Diesel Fumes, Heart Disease a Bad Mix
Study May Hold Clues About Link Between Air Pollution and Heart Attacks
WebMD News Archive
Sept. 12, 2007 -- Men who've had heart attacks might want to exercise away
from traffic, based on a new study of air pollution and heart disease.
The study included 20 men who'd had a heart attack more than six months
earlier and whose coronary artery disease was in stable condition.
In the researchers' lab, the men used a stationary bike for 15 minutes,
rested for 15 minutes, biked for another 15 minutes, and rested for 15 more
minutes while their hearts were closely monitored.
The men took the test once while breathing clean, filtered air and again on
another day while breathing air that contained diesel fumes from a car. They
had blood tests six hours after exposure to the filtered air or the diesel
When the men exercised in the polluted air, their hearts were more stressed
and produced less of a clot-busting chemical called tPA (tissue plasminogen
The men didn't report any symptoms during or after the tests, and it's not
clear if the findings apply to people without heart disease. Also, air
pollution is a jumble of chemicals, not just diesel exhaust, and the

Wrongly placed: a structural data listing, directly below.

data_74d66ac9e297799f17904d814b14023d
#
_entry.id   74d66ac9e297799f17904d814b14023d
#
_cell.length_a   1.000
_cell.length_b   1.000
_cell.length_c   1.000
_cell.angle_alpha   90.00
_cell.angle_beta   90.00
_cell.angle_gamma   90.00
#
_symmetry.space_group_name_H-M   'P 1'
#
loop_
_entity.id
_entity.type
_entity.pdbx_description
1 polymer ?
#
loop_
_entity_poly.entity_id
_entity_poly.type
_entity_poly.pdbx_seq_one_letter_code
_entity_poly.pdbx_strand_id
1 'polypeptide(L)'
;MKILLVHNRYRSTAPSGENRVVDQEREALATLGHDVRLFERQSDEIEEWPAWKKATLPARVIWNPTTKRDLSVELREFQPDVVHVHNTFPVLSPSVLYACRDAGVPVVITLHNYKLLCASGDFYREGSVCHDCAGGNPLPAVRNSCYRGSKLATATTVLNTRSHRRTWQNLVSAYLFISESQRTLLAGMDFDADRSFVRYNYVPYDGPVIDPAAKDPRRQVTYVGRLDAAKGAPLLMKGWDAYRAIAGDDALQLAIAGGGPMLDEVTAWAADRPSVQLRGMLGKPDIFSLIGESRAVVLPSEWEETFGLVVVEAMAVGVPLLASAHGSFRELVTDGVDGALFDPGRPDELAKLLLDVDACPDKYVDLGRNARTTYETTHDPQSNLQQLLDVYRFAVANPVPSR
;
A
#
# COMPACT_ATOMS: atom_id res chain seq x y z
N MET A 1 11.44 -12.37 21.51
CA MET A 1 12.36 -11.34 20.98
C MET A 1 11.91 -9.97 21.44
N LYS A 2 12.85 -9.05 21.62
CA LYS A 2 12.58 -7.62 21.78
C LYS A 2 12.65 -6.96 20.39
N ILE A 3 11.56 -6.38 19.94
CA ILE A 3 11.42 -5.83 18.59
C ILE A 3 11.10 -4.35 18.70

researchers don't yet know which chemicals drove the study's results.
Still, the study may help explain why air pollution is associated with
cardiovascular events such as heart attacks, write the researchers, who
included Nicholas Mills, MD, of the Centre for Cardiovascular Science at
Scotland's University of Edinburgh.
An editorial published with the study urges people not to get the wrong
The issue isn't about exercising -- it's about air pollution, according to
editorialist Murray Mittleman, MD, DrPH, of the Cardiovascular Epidemiology
Research Unit at Boston's Beth Israel Deaconess Medical Center.
"Considering the unequivocal benefit of habitual exercise ... the risk
benefit ratio may be optimized if people exercise away from traffic when
possible," writes Mittleman.
(Does pollution affect your exercising? Tell us about it on WebMD's
Heart Disease Support Group message board.)